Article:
Monday, April 20, 2009
01.meant for you (The Beach Boys cover)
02.koka kola (The Clash)
03.tame (The Pixies cover)
04.blast off (Weezer cover)
05.hey sandy (Polaris cover)
In a recent myspace bulletin post, lead guitarist Nick Reinhart mentioned how happy he was that he didn't have to tap one single note on this whole ep. "I felt like such a hack everytime I started to play 40 Rods..."
We could've had a full length in a recent time from Tera Melos. At least until drummer Vince Rogers left the band. But with Vince leaving the band, the whole idea of a new full length for us to steal came to a screeching halt. After picking up new drummer John Clardy, Tera Melos put the idea of a new full length on hold, and rather decided to pick up their instruments and play the songs that most inspired them. They describe these songs as: "These are five of the raddest songs ever written. Since we will probably never write anything as cool as these, we figured we'd recreate them. Also, since they will likely never be performed by the original artist again, and quite possibly by anyone, we will honor them by playing them live." Taking a few months to relearn their most influential songs, the next stream of releases coming out look to be Cover EPs such as this one, Idioms Vol. 1.
The music itself is a huge change of pace for Tera Melos as a whole. Gone is the crazy spastic, jazz like drumming found on their previous albums. Gone is the crazy tapping frenzy that guitarist Nick Reinhart and bassist Nathan Latona flung at your ears at a million miles per hour. We are greeted with toned down technicality, a flurry of effects, and most surprisingly, vocals. Tera Melos never really used vocals. First a few undecipherable lines on their debut LP, and then an added conclusion of vocals found on their split EP with "By The End of Tonight." Here the vocals are not used as another layer, but more as the fronting force. Nick's vocals are put through a lot of effects and such throughout the EP, and give the EP a more chilled-out feel. The guitar and bass are toned down from the aggressive and spastic nature found on their previous recordings. No more crazy time-signature shifts, jazz-style drumming. The one thing that still remains from previous recordings is the high use of sampling. Halfway through most of the songs everything will cut out and sample will cut over carrying the song over to it's next part. The guitars are much more simple and Nick relies on pulling his strings more than any other technique he has used. The bass is more groovy then pounding and the drums rely more on simplicity and substitute a few fills in here and there.
The covers themselves are very well done and more importantly, they're loads of fun. I can't imagine someone staying depressed through the EPs 7 minute 56 second play time. The songs are happy, bouncy and upbeat. It's quite evident throughout the whole playtime that everyone in the band was having a lot of fun recording the songs that they know, love and grew up with. The songs flow through in a fantastic way that allow the EP to flow as smooth as a slip n' slide. For one, I'm happy for this new transition in Tera Melos' writing process. It seems that they have completely dropped what had made them original in the first place, to progress into a different realm of song writing and techniques. If they actually do decide to change their sound completely, only time will be able to tell us that. But enough with this rambling, if you're a fan of fun, I suggest joining their mailing list and downloading this free EP. Or just wait for some little shit to upload it onto a torrent site (that's how they feel about downloading.)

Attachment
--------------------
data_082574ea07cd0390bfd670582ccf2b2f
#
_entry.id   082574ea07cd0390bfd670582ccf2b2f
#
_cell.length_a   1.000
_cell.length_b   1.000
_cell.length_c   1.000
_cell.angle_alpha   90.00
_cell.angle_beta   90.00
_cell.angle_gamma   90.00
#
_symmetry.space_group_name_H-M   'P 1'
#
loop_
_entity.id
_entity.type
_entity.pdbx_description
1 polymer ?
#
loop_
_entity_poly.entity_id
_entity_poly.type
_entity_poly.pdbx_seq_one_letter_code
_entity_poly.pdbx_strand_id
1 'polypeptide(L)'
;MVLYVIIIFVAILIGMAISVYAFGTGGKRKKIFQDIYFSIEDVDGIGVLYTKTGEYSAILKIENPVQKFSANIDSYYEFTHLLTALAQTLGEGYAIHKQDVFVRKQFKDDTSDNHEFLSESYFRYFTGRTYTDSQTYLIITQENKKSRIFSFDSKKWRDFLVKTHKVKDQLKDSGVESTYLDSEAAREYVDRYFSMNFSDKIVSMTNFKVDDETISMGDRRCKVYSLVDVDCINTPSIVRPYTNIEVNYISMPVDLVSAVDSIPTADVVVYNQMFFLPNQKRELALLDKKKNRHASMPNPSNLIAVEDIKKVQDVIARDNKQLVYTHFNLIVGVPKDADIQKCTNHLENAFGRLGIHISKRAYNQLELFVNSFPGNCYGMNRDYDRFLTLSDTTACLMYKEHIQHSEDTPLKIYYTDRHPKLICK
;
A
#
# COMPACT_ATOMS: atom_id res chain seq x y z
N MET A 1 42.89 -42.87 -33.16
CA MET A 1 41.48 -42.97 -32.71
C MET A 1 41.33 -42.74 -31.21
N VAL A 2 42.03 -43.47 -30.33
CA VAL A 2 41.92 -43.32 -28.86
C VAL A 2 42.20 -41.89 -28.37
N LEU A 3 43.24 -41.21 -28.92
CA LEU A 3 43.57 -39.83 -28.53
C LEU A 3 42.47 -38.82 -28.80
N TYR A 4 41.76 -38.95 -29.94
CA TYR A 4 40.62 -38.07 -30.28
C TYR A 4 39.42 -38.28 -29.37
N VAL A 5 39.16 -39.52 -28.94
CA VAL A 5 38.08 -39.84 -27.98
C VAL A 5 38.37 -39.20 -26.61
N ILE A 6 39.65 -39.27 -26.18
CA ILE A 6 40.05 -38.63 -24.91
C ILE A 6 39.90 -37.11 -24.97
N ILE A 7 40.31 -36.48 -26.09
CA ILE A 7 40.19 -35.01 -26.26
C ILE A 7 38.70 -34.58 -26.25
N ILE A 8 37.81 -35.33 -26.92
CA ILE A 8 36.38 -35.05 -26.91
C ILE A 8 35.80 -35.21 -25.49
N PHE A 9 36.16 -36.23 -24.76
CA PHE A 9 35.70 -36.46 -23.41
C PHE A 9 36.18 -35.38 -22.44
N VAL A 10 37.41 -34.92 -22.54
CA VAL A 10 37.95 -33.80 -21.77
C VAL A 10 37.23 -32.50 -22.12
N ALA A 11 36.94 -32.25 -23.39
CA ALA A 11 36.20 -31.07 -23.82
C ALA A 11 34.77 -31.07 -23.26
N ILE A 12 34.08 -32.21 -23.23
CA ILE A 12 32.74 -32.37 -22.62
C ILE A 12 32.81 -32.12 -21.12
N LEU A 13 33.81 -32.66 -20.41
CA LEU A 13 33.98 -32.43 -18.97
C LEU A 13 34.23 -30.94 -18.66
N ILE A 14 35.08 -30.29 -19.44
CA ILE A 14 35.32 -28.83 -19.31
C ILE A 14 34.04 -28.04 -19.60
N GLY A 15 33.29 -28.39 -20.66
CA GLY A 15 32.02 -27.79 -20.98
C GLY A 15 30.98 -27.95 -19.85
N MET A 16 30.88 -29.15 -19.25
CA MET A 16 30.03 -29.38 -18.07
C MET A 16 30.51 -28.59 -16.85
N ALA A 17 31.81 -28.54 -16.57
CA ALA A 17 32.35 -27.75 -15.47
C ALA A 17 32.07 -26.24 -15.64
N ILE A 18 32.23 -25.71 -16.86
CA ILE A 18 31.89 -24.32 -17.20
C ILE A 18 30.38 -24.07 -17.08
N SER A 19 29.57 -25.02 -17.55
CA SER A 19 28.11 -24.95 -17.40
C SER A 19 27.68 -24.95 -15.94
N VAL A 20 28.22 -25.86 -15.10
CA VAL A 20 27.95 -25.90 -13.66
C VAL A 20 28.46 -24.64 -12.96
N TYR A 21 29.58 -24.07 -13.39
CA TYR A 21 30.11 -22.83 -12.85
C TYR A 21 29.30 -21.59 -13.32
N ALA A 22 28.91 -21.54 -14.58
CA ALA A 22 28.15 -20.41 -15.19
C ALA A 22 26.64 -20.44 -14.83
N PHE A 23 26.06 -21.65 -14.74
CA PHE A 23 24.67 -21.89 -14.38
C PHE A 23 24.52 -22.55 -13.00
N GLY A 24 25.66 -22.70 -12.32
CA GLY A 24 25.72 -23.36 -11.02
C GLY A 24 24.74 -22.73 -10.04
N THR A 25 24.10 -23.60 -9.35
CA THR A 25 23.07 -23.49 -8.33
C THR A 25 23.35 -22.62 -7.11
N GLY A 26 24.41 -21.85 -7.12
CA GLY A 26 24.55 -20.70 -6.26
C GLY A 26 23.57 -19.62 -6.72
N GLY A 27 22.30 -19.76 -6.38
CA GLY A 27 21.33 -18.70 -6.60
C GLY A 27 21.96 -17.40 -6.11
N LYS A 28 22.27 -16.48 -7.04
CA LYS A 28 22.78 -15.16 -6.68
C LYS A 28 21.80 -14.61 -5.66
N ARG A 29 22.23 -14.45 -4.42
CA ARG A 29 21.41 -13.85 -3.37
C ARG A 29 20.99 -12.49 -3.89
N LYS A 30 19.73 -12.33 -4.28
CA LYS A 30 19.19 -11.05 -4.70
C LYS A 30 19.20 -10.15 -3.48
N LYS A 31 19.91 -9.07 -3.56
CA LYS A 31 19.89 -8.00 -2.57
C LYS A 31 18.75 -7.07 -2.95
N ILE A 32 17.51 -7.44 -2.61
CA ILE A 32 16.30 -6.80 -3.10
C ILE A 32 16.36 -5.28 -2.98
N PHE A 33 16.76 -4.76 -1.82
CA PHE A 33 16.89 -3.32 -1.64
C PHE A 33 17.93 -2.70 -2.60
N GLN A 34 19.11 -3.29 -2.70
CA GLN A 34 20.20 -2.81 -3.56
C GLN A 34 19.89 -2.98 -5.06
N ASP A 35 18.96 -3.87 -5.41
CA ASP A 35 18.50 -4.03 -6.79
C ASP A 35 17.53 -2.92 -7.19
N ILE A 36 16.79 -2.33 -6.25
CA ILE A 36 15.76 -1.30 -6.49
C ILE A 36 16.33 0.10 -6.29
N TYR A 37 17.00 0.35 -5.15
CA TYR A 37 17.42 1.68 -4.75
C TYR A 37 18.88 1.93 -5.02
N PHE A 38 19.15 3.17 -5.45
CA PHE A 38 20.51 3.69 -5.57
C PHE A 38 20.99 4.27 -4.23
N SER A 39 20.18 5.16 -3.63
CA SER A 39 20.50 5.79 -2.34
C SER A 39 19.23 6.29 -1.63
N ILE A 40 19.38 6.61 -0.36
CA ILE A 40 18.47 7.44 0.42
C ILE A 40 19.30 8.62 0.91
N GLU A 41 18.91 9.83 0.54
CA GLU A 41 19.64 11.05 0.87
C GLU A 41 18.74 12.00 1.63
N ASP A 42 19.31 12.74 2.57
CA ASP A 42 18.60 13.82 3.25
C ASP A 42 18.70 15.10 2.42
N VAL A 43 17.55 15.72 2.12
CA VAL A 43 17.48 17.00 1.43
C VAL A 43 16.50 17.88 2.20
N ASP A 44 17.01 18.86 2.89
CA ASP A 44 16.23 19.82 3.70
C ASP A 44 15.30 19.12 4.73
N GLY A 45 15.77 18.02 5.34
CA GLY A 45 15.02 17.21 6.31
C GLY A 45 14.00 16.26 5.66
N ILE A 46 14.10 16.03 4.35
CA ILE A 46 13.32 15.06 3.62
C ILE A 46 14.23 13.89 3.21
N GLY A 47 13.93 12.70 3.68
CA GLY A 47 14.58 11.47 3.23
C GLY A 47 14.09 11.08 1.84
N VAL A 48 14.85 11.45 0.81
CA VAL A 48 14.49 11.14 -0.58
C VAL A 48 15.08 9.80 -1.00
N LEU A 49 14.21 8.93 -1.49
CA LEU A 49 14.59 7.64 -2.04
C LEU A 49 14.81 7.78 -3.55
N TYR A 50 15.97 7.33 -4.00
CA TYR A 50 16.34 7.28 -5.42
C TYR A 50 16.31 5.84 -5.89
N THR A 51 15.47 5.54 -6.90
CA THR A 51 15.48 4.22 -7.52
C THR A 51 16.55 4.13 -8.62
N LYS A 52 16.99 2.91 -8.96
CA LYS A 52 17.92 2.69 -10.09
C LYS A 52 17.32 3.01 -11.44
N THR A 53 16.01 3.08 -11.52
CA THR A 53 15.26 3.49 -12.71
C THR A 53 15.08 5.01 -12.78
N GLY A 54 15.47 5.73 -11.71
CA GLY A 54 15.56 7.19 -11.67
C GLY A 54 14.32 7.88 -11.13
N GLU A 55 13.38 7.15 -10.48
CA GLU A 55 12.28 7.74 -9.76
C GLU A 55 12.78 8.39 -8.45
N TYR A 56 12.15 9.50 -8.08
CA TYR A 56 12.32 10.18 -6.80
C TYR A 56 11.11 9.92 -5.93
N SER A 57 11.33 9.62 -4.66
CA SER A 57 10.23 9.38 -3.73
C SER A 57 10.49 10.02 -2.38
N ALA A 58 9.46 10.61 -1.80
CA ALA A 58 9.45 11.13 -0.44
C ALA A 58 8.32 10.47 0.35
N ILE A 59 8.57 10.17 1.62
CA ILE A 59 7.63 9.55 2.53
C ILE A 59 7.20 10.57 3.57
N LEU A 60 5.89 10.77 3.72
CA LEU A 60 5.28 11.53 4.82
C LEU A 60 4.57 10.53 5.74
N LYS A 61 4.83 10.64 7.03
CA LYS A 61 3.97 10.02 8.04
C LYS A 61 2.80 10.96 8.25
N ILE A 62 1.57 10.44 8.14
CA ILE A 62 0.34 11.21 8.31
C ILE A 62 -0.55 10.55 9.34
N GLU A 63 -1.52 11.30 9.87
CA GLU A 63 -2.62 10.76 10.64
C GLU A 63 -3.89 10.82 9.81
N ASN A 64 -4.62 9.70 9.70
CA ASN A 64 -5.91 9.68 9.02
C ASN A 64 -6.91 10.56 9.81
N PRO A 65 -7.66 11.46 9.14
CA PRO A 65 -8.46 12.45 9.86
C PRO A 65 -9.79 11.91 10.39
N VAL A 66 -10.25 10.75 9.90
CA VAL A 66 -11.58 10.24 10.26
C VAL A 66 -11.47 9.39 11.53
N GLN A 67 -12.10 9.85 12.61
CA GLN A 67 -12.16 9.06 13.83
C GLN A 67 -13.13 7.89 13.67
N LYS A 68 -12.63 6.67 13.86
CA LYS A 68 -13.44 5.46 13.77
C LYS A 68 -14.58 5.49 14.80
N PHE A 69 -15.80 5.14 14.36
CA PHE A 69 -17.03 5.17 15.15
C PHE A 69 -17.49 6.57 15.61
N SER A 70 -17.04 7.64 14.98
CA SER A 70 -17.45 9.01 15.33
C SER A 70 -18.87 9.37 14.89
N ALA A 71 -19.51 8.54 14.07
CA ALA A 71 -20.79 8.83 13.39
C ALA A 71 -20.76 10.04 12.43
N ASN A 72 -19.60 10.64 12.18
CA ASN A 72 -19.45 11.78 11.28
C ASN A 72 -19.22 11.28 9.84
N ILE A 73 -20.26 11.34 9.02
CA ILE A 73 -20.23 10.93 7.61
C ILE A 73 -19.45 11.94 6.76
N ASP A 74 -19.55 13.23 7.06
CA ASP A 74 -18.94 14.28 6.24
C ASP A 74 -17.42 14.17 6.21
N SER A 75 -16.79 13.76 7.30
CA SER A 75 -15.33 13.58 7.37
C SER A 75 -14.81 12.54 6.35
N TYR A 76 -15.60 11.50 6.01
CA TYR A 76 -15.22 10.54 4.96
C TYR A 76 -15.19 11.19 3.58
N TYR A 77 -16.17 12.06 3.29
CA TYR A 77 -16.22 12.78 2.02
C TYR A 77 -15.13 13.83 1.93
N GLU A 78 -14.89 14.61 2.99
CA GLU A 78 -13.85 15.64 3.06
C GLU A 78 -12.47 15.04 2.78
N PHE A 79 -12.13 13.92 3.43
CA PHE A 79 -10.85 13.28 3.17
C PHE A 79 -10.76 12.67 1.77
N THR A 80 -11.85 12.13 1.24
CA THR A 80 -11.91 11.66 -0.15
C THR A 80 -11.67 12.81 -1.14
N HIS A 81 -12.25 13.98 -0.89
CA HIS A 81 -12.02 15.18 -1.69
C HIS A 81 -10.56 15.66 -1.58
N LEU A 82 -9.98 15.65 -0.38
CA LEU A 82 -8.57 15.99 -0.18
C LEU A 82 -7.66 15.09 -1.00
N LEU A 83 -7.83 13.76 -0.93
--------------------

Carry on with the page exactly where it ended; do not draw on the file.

Now only if Tera Melos happened to do a Godspeed You! Black Emperor cover. -sputnikmusic.com
01. Born On A Day The Sun Didn’t Rise
02. Dark Bubbles
03. Twin Of Myself
04. Gold Splatter
05. Iron Lemonade
06. Tooth Decay
07. Fields Are Breathing
08. Smile The Day After Today
09. The Sticky
10. Bubblegum Animals
11. American Face Dust
Pittsburgh, Pennsylvania’s psych-pop outfit “poised to break out this year” (Rolling Stone) Black Moth Super Rainbow have a special treat for Record Store Day vinyl aficionados.
On April 18, 2009, Graveface Records will release the ‘Born On A Day’ 7-inch, which comes with two versions of the eerie, swirling psychedelic first single “Born on a Day the Sun Didn’t Rise”‘Eating Us’ (Graveface 5/26) on 7-inch orange/red vinyl in a limited edition of just 500 copies. from their forthcoming album
Side A is the album version, and Side B is a soft, stripped-down version recorded with a banjo and sticky electro beats, showcasing the before and after entailed in recording their first studio album with acclaimed producer Dave Fridmann (The Flaming Lips, MGMT, Weezer) at Tarbox Road Studios. Graveface is also offering “Born On A Day the Sun Didn’t Rise” as an MP3 download for fans to hear the fully fleshed-out BMSR.
Fridmann takes Black Moth Super Rainbow’s adventurous sound to new sonic heights by replacing the spliced electro beats used in their previous recordings with D.Kyler’s booming, hip-hop styled live drums, cranking up the undulating bass guitar to blend seamlessly with the crunchy beats, and making frontman Tobacco’s vocoder lush and up front, creating a creepy and angelic sound that bridges human voice and machine. Fridmann keeps the candy-coated sticky textures created with vintage synths, guitars and freaked-out analog effects for which the group has become known and loved.